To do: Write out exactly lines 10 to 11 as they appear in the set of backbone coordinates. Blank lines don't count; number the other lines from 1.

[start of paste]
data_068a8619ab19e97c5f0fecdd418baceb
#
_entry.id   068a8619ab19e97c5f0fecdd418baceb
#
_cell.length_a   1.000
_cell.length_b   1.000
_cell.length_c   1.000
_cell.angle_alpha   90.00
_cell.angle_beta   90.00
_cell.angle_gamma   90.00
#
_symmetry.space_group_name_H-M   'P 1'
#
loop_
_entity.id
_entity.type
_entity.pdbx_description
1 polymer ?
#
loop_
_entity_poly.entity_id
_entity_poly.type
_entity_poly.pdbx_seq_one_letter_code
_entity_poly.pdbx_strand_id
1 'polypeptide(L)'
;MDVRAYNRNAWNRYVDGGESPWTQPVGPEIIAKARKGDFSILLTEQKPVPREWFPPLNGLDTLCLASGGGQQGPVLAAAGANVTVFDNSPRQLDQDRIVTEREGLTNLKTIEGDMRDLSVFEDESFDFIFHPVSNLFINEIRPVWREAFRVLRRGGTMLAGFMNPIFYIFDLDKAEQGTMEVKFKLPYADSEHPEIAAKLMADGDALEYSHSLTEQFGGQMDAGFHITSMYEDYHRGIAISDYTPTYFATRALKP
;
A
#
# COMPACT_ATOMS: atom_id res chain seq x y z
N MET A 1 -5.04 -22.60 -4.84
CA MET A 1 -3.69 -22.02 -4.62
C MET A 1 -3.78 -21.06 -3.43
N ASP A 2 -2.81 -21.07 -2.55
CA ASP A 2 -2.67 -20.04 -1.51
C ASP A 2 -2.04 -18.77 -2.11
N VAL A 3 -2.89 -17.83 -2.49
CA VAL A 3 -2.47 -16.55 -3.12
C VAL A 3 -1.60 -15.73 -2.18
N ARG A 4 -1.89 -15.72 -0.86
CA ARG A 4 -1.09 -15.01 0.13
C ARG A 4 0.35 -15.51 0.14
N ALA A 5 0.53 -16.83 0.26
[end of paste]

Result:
_cell.angle_gamma   90.00
#